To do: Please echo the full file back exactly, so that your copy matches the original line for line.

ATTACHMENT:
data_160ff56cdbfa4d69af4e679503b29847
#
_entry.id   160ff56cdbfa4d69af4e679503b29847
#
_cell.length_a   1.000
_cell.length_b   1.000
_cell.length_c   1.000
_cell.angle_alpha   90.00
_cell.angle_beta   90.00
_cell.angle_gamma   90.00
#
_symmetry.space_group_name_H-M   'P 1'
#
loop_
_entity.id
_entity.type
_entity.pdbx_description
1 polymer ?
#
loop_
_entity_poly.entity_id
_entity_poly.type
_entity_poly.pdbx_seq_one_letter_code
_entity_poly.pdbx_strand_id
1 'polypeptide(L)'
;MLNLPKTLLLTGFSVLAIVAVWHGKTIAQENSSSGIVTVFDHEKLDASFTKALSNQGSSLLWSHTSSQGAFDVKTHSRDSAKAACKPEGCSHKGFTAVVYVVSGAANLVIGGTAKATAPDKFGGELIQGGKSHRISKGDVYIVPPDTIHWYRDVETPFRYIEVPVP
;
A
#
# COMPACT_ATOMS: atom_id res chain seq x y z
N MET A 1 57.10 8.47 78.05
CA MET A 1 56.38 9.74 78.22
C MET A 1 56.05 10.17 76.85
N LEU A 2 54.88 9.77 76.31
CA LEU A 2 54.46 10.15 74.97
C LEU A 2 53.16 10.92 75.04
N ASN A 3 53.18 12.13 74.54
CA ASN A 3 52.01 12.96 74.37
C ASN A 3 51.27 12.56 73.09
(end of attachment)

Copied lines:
data_160ff56cdbfa4d69af4e679503b29847
#
_entry.id   160ff56cdbfa4d69af4e679503b29847
#
_cell.length_a   1.000
_cell.length_b   1.000
_cell.length_c   1.000
_cell.angle_alpha   90.00
_cell.angle_beta   90.00
_cell.angle_gamma   90.00
#
_symmetry.space_group_name_H-M   'P 1'
#
loop_
_entity.id
_entity.type
_entity.pdbx_description
1 polymer ?
#
loop_
_entity_poly.entity_id
_entity_poly.type
_entity_poly.pdbx_seq_one_letter_code
_entity_poly.pdbx_strand_id
1 'polypeptide(L)'
;MLNLPKTLLLTGFSVLAIVAVWHGKTIAQENSSSGIVTVFDHEKLDASFTKALSNQGSSLLWSHTSSQGAFDVKTHSRDSAKAACKPEGCSHKGFTAVVYVVSGAANLVIGGTAKATAPDKFGGELIQGGKSHRISKGDVYIVPPDTIHWYRDVETPFRYIEVPVP
;
A
#
# COMPACT_ATOMS: atom_id res chain seq x y z
N MET A 1 57.10 8.47 78.05
CA MET A 1 56.38 9.74 78.22
C MET A 1 56.05 10.17 76.85
N LEU A 2 54.88 9.77 76.31
CA LEU A 2 54.46 10.15 74.97
C LEU A 2 53.16 10.92 75.04
N ASN A 3 53.18 12.13 74.54
CA ASN A 3 52.01 12.96 74.37
C ASN A 3 51.27 12.56 73.09